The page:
As an expectant parent, the season leading up to the birth of my children was exciting. The births seemed prolonged and one was complicated; but when each girl arrived, everyone celebrated. However, the new normal then began. As newly minted parents, we were commissioned for the daunting job of raising up the children we had been entrusted with. Birth launches the work of parenting; it is not the pinnacle of a job well done. My daughters are now grown and independent, but looking back on the work of parenting, birth was the easy part.
Within the Church, there has been much emphasis on spiritual birth – on evangelism. And much like the anticipated arrival of a new child, spiritual conversion is exciting and worthy of celebration. But after the excitement wanes, the real work of the Church begins — the life-long growing and maturing work of making a disciple.
After I spoke at a local church in Indonesia, the pastor asked if I would spend a year walking with him to teach him how to be a “father to his church.” Sadly, I was unable to do that. I subsequently learned he was not alone in his request; many pastors in various countries have asked for similar help from me over the years. Even those pastors and church leaders with education or seminary training desire an older saint to “walk with them.” They crave discipleship.
Pastors and other Christian leaders have rightly focused considerable time and energy on preparing their people to share their testimonies. They invested in the evangelistic programming and training that created an environment for many healthy, spiritual births. But now what? The new normal is that they are now commissioned for the difficult work of taking that new child in Christ and discipling them through adolescence into adulthood. But how will they prepare that “baby” to become a trained, mature Christ-follower who, as an expression of his love for Jesus, evangelizes and disciples the next generation of church and Christian leaders? In many parts of the world, they don’t have an answer.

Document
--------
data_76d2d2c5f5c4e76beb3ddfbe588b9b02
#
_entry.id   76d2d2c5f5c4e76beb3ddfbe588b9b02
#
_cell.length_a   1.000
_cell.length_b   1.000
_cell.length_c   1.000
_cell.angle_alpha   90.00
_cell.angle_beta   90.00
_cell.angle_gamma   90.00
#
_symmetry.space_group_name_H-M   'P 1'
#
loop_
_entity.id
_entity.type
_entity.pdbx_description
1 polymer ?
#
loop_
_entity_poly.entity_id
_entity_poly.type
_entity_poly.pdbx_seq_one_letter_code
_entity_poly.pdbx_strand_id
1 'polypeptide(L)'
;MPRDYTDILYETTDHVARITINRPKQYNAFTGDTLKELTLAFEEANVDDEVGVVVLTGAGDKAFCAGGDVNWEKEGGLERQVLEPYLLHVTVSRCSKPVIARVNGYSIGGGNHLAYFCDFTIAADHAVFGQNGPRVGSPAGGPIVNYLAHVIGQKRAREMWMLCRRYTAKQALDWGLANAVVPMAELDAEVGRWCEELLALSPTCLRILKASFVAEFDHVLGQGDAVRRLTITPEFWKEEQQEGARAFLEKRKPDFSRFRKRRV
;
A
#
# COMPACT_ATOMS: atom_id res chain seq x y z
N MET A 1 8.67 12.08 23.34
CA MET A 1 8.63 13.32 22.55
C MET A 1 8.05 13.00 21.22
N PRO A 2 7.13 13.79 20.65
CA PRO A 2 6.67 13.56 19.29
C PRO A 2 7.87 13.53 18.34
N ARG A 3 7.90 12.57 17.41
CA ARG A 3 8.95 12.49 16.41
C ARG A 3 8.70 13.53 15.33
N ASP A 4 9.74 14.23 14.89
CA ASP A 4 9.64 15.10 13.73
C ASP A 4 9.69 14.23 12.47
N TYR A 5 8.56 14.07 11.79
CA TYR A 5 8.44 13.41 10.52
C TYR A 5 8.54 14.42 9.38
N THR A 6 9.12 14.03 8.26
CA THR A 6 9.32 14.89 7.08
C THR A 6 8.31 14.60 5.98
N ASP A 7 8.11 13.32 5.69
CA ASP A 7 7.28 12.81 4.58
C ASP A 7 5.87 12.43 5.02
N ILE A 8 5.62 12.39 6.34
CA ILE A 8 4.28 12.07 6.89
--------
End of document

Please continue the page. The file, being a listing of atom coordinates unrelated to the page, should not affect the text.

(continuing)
Leaders and pastors we are working with in Egypt faced this question. They realized the importance of making sure a new spiritual life is grounded in Biblical knowledge, but also in teaching that person how to apply that knowledge in day‐to-day living in the community. The leaders requested training to use the media-assisted resource called Discipleship Essentials. From that training, the leaders devised a three-part small-group strategy, effective for their culture and context, that led to church-planting through obedience-‐based discipleship.
As the groups matured and evolved, they reached out to their communities in genuine relationship. Every disciple makes a disciple. The small groups reached out and discipled others in their community, and then they reached out to other communities. The objective was making disciples and, without intentionally seeking it, the outcome was new churches being planted. They were intentional about teaching obedience to Scripture and living right before God, and that became contagious.
“[A Church Planting Movement] is the result of obedience-based discipleship that sees disciples reproducing disciples, leaders reproducing leaders, and churches reproducing churches — in other words, a Disciple‐Making Movement,” writes David L. Watson and Paul D. Watson in Contagious Disciple-Making. “If these things are not happening, it is not a CPM. True DMM methodology is about being disciplined in educating, training, and mentoring people to obey all the commands of Jesus, regardless of consequences. [But] The results are not quick.”
Being intentional about discipleship created an environment for new churches to emerge in Egypt and this model is entirely replicable. The focus should be on helping a church to understand their calling from God to teach obedience, to find the blessing in knowing God personally, and to make disciples (2 Timothy 2:2). Ministries and organizations can offer help with strategic planning and small group and leadership training, but the responsibility for discipleship remains with the local church. An outcome of this disciple-‐focused strategy is the organic growth of small groups and new church plants.